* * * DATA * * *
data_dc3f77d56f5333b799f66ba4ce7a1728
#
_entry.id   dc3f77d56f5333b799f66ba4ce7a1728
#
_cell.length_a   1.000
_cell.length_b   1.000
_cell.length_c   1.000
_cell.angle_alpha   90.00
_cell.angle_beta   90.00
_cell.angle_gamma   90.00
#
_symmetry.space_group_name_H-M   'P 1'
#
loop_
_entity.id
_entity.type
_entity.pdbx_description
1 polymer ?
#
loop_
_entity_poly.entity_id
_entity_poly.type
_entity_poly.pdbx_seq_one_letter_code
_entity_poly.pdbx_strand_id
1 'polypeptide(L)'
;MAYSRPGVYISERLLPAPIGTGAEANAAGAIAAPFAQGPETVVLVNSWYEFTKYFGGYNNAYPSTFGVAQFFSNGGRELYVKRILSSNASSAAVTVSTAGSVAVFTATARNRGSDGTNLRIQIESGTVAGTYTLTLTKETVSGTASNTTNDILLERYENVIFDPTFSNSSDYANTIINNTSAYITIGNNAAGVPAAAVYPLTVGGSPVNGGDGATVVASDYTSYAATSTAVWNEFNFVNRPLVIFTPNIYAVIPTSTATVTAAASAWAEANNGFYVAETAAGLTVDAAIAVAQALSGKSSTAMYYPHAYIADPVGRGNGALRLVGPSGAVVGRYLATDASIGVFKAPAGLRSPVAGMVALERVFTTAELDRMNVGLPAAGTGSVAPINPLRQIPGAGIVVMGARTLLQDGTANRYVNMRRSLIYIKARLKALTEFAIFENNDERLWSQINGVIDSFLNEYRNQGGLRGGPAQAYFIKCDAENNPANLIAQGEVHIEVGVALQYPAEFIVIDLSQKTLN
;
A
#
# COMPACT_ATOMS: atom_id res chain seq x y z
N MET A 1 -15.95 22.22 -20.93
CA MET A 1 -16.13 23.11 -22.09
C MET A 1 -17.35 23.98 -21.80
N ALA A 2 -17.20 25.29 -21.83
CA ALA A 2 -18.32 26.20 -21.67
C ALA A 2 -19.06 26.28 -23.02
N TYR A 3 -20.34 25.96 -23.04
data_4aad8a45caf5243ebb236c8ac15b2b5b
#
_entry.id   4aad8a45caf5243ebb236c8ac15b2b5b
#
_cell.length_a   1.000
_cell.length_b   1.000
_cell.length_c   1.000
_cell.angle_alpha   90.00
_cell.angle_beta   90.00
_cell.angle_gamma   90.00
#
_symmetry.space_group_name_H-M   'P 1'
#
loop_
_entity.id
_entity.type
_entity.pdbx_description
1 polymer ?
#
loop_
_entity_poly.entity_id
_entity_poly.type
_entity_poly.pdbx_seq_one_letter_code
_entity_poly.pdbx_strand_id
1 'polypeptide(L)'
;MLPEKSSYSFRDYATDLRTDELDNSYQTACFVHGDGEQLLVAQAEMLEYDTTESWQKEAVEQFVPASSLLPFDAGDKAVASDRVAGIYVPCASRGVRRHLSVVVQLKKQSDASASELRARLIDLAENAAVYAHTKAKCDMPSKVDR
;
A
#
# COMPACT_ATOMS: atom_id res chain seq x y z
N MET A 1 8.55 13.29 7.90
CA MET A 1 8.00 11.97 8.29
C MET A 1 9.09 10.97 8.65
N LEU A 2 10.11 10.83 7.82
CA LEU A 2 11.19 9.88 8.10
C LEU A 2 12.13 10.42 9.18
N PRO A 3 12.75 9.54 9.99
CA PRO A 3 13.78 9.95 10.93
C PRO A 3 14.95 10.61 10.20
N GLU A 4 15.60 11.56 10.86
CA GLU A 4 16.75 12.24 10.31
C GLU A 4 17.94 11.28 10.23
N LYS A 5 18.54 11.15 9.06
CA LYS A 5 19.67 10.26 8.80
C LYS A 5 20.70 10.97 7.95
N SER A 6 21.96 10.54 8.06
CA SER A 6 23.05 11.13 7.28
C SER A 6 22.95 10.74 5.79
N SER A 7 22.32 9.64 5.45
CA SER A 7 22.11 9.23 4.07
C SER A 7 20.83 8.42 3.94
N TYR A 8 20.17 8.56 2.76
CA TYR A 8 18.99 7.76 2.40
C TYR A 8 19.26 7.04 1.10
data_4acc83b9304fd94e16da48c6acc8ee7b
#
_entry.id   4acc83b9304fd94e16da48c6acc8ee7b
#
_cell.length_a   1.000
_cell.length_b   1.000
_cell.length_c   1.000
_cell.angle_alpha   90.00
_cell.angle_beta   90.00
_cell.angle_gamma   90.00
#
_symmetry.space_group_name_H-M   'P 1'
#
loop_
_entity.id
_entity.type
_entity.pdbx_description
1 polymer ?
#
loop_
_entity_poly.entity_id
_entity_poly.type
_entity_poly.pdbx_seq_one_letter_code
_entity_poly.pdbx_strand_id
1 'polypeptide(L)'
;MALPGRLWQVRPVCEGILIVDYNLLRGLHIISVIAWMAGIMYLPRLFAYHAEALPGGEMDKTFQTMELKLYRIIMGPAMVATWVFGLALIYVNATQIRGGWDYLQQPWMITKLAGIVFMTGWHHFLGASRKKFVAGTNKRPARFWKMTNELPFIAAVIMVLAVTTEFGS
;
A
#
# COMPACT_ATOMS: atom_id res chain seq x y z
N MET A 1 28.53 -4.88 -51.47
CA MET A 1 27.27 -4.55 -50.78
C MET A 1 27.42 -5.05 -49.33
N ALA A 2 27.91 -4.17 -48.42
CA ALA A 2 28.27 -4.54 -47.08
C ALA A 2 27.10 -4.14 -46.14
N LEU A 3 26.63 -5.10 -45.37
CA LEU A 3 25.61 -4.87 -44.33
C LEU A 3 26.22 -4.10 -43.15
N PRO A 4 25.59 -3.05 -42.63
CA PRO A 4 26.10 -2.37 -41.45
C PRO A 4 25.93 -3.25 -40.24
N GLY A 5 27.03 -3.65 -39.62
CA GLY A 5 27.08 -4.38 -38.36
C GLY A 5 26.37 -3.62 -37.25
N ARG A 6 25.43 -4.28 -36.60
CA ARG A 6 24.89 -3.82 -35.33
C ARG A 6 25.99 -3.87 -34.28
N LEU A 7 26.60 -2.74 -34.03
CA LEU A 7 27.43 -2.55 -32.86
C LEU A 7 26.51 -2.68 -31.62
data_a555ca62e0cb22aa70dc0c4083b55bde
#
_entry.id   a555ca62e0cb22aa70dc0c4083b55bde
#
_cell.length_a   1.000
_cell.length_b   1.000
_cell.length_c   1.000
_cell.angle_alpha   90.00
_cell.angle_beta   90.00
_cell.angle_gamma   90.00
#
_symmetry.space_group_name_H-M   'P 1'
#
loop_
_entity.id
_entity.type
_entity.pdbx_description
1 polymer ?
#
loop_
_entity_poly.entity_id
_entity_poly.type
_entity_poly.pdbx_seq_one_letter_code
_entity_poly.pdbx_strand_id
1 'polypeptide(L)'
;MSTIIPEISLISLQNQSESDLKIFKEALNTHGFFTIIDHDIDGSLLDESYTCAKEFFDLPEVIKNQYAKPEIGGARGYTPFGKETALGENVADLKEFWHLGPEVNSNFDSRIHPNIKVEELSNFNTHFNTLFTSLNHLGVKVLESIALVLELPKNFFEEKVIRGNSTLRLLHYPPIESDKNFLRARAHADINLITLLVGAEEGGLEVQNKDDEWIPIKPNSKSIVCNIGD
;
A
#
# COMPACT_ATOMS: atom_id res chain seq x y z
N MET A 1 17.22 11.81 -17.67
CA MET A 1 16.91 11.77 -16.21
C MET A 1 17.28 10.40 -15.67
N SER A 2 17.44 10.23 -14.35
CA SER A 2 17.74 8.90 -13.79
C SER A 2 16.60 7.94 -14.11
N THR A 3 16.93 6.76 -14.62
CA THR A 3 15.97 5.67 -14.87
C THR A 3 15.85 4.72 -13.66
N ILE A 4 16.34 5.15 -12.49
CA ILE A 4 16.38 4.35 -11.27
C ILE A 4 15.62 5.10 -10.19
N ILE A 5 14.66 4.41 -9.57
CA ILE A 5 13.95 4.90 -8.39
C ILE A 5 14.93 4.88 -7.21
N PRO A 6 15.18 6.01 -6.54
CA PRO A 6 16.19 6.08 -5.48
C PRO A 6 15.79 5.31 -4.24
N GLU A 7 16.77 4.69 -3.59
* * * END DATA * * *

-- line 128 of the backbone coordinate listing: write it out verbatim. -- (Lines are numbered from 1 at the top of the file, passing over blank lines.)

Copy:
N LEU A 3 26.63 -5.10 -45.37